Nigel Slater

12 July 2019

Chef and writer Nigel Slater tells Saga about his childhood and his child-like sense of humour...

Did you have a pet when you were a boy?

I’m a cat man, these days, but we used to have a huge Golden Retriever. A proper family dog. He disappeared one day, and I got very upset about it. My parents told me he’d gone away on holiday, but I found out many years later that he’d had an accident. Looking back, I’m glad they never told me.

What makes you laugh?

I struggle a bit with humour. You see… most bits of me have matured, except my sense of humour. I still find farts funny. My aunt lived to 100 and I can remember her farting and laughing about it on her 100th birthday. There you go. They were probably laughing at farts thousands of years ago, and we’re still laughing about them today. A fart is timeless.

What did your parents teach you?

My father… he taught me that success doesn’t fall into your lap. He’d come from a background where they had very little money and he made something of himself. But he worked hard for that. My mother taught me the value of kindness. She taught me that caring about people makes you feel good, too.

Could you run a mile?

Yes. I have a personal trainer and go to the gym four times a week. Not because I’m obsessed with fitness, I might add. Going to the gym is the one time that I can switch off. Even though I’m exercising, I feel like I’m recharging my batteries.

Car or train?

I can drive, but I haven’t driven since I was a teenager. Actually, that’s a lie. I had to drive a combine harvester for a programme I did. I sat behind the wheel of this monster, thinking, ‘Can I still drive?’ I used to love watching the wheat harvest when I was a boy. So slow and graceful. Not sure I’d want to drive on today’s roads, though. Too much anger.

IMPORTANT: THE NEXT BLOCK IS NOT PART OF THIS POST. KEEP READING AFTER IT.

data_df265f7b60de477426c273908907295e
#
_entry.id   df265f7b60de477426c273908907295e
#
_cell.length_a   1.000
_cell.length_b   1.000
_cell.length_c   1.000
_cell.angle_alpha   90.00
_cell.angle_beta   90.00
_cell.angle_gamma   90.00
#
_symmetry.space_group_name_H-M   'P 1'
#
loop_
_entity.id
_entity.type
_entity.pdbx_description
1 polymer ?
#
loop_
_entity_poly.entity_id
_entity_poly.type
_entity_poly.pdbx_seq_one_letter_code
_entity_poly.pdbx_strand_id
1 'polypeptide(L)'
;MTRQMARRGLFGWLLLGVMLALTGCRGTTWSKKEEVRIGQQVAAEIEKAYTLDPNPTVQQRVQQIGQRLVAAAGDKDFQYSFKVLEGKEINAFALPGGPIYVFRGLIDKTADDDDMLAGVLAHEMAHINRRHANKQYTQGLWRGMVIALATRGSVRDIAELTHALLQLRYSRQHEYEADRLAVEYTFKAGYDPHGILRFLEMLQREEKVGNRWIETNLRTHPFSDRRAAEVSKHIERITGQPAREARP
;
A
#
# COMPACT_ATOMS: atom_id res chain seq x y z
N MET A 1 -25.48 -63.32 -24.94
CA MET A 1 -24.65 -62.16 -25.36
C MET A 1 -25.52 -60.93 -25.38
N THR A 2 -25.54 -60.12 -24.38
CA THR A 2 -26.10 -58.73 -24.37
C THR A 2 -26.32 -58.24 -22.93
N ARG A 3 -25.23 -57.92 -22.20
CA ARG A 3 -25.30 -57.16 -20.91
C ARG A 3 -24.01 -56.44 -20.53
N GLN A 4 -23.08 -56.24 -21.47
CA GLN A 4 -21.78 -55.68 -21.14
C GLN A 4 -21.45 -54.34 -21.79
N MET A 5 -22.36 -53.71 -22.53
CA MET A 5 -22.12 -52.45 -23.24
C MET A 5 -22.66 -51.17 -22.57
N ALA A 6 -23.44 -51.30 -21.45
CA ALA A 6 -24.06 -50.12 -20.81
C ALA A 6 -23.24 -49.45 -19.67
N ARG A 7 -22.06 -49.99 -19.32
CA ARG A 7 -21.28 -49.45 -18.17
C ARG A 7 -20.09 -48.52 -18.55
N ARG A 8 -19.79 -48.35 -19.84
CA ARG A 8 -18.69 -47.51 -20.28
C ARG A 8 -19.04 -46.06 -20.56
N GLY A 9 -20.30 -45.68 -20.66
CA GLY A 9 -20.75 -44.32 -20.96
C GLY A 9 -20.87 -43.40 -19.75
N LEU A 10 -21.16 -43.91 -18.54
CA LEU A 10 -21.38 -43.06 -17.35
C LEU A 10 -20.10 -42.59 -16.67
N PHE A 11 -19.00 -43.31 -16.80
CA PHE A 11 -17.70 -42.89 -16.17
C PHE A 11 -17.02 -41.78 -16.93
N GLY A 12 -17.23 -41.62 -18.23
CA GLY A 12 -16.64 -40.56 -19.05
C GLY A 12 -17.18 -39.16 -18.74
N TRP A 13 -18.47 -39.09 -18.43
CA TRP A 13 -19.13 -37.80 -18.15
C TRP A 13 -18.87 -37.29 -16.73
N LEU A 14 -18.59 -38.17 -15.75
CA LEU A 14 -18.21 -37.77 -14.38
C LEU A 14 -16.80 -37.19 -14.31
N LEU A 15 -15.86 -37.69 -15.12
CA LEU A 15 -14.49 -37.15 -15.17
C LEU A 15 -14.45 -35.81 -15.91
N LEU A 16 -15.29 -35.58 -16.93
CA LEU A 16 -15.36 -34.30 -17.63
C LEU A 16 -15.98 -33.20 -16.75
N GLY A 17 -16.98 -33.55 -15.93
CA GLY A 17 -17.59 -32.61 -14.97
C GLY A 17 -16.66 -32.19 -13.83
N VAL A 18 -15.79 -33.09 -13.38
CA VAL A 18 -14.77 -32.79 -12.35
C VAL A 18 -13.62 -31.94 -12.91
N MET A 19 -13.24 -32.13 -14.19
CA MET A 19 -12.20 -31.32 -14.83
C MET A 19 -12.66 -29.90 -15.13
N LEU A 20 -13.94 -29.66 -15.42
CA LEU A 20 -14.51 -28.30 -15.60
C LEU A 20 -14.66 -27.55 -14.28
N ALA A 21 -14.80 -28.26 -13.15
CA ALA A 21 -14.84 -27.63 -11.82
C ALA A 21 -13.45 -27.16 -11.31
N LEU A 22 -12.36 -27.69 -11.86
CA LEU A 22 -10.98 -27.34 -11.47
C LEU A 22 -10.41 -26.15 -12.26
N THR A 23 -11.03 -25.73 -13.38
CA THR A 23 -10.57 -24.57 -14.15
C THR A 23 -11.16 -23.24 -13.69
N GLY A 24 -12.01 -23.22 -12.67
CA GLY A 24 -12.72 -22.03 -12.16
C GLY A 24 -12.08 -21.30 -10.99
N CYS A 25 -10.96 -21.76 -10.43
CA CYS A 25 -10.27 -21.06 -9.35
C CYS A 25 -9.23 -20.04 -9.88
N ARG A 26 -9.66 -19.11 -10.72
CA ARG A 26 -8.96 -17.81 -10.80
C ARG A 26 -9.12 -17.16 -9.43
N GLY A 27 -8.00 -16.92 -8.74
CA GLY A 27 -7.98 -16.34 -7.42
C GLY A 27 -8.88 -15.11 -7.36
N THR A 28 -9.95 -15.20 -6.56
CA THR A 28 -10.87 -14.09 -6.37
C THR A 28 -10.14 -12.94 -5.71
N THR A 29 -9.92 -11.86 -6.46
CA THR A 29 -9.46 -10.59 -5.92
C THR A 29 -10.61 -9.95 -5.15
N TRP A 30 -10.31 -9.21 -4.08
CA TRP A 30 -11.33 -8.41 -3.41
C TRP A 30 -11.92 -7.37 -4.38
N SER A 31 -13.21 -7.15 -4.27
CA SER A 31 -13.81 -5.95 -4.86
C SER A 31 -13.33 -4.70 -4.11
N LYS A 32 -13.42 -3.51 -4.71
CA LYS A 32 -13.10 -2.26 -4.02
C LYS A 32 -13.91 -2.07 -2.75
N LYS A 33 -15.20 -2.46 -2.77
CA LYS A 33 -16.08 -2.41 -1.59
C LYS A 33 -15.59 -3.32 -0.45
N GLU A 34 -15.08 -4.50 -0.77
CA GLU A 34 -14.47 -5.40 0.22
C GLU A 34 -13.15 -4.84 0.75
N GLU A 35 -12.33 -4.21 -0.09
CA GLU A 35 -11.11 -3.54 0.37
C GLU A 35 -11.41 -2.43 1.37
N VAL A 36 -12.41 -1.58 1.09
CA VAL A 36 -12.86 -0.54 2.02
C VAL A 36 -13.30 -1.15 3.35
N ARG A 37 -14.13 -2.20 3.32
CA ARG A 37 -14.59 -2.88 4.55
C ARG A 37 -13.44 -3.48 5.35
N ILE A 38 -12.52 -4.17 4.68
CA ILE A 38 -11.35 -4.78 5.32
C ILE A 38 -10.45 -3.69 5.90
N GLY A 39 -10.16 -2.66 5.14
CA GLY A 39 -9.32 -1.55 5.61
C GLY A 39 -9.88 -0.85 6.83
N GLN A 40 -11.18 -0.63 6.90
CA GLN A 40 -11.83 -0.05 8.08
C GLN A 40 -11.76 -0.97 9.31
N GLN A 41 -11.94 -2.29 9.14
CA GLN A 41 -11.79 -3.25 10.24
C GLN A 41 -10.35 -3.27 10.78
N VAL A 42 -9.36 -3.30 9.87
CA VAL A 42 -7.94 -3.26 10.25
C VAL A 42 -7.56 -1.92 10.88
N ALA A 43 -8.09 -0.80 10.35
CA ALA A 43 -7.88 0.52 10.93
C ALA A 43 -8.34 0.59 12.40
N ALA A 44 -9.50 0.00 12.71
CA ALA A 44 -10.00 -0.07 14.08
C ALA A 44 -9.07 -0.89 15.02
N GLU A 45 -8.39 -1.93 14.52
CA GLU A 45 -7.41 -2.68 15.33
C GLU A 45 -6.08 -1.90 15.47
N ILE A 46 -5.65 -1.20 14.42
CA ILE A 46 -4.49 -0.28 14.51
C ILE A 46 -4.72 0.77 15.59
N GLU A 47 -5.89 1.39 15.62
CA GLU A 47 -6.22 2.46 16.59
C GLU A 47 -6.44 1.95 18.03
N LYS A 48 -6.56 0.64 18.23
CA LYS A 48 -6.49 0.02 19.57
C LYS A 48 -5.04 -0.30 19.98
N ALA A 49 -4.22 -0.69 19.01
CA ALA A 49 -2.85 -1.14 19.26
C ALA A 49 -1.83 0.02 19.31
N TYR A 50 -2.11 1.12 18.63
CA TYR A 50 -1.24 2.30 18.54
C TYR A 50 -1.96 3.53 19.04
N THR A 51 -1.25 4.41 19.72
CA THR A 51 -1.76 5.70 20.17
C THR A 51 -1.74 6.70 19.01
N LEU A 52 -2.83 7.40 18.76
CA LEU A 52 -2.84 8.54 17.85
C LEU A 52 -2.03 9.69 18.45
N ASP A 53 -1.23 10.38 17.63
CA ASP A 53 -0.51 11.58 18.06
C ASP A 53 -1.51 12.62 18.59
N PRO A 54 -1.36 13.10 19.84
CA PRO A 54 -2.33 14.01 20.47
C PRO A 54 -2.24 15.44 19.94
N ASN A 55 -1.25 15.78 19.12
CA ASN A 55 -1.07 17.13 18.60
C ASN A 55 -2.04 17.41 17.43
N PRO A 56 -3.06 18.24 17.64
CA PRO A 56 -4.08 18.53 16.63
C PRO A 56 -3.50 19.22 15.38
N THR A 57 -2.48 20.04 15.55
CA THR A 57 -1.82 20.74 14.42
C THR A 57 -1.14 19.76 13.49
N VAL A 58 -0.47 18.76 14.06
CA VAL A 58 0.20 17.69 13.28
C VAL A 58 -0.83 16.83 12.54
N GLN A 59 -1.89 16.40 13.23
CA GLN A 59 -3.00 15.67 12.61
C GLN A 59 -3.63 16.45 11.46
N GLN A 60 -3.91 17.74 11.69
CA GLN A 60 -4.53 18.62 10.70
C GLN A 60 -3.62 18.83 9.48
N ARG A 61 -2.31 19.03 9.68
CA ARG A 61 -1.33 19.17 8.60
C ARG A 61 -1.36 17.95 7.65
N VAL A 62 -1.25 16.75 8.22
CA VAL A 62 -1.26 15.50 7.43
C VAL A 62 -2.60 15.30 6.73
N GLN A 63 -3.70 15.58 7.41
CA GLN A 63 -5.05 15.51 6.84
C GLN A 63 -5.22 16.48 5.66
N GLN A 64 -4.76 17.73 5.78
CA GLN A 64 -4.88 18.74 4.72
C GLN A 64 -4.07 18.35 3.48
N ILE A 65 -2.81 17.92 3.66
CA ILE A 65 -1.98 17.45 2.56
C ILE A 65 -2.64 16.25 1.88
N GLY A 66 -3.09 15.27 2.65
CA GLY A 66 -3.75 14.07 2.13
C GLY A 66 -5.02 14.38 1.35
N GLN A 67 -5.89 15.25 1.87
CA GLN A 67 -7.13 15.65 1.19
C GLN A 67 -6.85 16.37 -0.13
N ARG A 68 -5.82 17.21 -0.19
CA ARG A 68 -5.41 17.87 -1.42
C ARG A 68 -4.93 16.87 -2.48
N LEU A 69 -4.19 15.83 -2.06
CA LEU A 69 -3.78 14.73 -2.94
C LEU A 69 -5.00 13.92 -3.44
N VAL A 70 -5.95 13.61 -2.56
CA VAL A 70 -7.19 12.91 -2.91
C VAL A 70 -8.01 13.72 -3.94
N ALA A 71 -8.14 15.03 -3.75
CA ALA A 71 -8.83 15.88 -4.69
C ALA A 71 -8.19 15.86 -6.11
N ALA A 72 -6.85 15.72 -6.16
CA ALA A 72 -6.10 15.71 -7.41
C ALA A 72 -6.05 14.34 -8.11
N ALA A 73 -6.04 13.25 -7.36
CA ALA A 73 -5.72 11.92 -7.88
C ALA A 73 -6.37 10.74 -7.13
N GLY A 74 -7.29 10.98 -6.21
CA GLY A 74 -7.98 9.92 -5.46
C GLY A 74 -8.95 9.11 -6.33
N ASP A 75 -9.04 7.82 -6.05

There’s a time machine at your disposal. Would you like to go back and see how they put together a dinner for Henry VIII or Julius Caesar?

Not interested. I love the food of the moment and I enjoy living in the moment. Food has never been more exciting or inclusive. Look at how many people are cooking. You can keep your time machine, thank you very much!

What’s the longest time you’ve spent on a recipe?

Making ‘proper’ Christmas Pud. Chopping all those fruits… that’s an hour or two. Four hours steaming it. Then, because you make it in advance, it needs to be reheated on the day. Christmas Pudding is like life. It rewards you for effort. The more you put in, the more you get out.

Where do your recipes come from? Do they arrive in the middle of the night? Do you put them together scientifically?

I’ve never been one of those people who can sit down and say, ‘I’m going to create a spectacular dish, today’. This isn’t much of an answer, but they just seem to appear in my head. I can be in the shower or talking to somebody on the phone and… it’s there.

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